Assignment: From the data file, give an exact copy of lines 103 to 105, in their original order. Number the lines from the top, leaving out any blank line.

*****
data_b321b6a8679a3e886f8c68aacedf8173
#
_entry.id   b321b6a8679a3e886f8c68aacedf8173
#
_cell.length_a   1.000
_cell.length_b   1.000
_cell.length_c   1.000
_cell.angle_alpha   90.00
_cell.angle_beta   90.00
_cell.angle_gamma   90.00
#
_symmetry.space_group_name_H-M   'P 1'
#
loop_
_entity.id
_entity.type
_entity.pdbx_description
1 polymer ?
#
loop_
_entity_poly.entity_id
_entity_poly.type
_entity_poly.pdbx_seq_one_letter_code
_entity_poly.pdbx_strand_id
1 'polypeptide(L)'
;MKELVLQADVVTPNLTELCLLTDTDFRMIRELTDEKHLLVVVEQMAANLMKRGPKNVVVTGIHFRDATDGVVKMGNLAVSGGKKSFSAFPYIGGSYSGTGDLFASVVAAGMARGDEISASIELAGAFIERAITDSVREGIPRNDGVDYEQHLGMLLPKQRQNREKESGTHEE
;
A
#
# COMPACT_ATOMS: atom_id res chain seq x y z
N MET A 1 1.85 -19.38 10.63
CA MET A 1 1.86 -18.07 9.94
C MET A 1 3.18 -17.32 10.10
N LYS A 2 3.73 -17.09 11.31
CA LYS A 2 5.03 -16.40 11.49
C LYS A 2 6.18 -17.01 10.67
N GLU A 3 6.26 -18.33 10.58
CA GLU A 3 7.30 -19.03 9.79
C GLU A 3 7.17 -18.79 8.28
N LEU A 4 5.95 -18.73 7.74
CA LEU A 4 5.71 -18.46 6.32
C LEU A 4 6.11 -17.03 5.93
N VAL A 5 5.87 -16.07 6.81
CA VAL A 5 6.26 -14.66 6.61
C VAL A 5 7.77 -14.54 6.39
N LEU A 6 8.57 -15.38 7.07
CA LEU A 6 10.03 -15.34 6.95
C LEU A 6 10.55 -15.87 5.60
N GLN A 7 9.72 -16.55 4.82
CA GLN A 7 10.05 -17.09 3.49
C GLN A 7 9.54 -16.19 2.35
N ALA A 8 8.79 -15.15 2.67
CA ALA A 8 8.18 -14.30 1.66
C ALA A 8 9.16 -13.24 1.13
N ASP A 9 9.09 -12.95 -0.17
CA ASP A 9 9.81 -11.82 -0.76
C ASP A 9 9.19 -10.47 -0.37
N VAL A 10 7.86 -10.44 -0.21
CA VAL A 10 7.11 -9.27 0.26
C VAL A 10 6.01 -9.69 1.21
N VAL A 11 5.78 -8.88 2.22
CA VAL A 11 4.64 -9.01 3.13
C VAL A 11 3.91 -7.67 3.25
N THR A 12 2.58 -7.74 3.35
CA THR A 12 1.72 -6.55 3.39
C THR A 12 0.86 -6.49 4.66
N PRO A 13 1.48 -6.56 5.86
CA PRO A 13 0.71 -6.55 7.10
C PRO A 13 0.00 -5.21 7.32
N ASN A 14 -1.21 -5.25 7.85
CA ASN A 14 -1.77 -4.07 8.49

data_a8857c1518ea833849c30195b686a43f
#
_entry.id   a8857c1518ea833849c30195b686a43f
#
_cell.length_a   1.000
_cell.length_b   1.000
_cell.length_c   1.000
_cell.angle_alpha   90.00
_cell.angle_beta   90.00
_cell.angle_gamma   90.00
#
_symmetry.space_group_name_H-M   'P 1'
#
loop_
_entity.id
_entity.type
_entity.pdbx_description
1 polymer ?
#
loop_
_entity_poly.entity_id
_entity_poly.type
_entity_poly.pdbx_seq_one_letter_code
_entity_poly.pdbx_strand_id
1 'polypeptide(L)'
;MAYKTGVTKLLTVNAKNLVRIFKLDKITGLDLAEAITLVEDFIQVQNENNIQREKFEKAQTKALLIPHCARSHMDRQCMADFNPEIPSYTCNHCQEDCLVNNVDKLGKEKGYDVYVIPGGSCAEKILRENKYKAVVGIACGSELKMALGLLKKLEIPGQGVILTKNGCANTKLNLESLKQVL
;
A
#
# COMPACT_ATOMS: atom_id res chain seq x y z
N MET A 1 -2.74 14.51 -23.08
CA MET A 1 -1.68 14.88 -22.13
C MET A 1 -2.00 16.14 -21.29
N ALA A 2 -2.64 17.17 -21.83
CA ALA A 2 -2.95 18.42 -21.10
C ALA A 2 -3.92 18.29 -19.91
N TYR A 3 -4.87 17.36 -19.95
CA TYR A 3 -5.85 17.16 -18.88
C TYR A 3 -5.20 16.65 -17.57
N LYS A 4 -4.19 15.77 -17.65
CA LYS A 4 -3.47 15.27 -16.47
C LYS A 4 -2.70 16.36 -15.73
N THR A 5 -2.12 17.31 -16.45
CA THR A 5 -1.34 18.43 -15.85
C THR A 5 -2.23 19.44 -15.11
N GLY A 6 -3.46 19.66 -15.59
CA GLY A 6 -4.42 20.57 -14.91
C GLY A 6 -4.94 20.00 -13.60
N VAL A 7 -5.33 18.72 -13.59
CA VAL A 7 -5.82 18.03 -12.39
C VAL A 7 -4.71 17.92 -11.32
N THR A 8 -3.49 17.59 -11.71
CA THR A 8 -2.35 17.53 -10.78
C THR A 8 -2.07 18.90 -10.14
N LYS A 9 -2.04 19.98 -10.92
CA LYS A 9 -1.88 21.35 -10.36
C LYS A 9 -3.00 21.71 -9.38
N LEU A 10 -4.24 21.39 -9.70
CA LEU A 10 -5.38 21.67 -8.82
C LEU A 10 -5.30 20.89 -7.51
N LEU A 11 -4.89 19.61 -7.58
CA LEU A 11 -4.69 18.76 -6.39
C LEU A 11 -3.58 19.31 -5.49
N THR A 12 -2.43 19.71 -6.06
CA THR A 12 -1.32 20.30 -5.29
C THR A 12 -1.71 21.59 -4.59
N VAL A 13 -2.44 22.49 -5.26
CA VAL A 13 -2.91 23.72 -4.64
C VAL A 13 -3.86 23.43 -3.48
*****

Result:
CA MET A 1 -1.68 14.88 -22.13
C MET A 1 -2.00 16.14 -21.29
N ALA A 2 -2.64 17.17 -21.83